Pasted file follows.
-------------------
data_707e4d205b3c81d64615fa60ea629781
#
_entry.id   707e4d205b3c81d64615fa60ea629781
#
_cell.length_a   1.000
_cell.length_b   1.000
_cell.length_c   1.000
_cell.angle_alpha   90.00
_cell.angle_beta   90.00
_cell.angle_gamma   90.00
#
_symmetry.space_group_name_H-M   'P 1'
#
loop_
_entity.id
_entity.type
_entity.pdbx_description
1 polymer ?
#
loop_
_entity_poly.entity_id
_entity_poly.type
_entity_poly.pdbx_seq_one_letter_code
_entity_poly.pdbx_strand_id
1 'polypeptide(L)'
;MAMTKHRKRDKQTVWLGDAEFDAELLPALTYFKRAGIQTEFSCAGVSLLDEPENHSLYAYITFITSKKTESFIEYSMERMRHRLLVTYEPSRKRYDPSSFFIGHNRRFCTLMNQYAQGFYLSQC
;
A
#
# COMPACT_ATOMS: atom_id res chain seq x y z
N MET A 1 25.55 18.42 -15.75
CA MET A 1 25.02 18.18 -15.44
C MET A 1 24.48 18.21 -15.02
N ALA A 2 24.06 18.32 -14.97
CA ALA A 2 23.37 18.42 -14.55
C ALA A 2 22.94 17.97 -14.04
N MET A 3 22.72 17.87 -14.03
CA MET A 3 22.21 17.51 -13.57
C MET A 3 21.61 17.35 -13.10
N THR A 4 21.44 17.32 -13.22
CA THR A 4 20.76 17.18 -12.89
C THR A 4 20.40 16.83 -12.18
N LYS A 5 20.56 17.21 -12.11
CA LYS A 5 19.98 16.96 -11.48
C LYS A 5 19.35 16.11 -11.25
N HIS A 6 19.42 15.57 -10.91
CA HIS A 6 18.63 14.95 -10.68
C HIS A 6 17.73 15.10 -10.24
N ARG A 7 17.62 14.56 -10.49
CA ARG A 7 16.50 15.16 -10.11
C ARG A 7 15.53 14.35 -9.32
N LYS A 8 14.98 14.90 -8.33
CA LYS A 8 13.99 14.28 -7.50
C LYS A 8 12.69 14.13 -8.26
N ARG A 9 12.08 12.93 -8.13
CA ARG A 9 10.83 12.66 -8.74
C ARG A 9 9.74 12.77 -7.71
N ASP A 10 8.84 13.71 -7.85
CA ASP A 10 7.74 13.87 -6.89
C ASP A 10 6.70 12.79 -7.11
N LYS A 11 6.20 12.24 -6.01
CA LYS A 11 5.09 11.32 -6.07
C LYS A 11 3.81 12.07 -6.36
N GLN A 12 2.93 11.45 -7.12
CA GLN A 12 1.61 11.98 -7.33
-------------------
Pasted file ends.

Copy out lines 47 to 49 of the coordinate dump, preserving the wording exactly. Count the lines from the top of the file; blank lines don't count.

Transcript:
CA HIS A 6 18.63 14.95 -10.68
C HIS A 6 17.73 15.10 -10.24
N ARG A 7 17.62 14.56 -10.49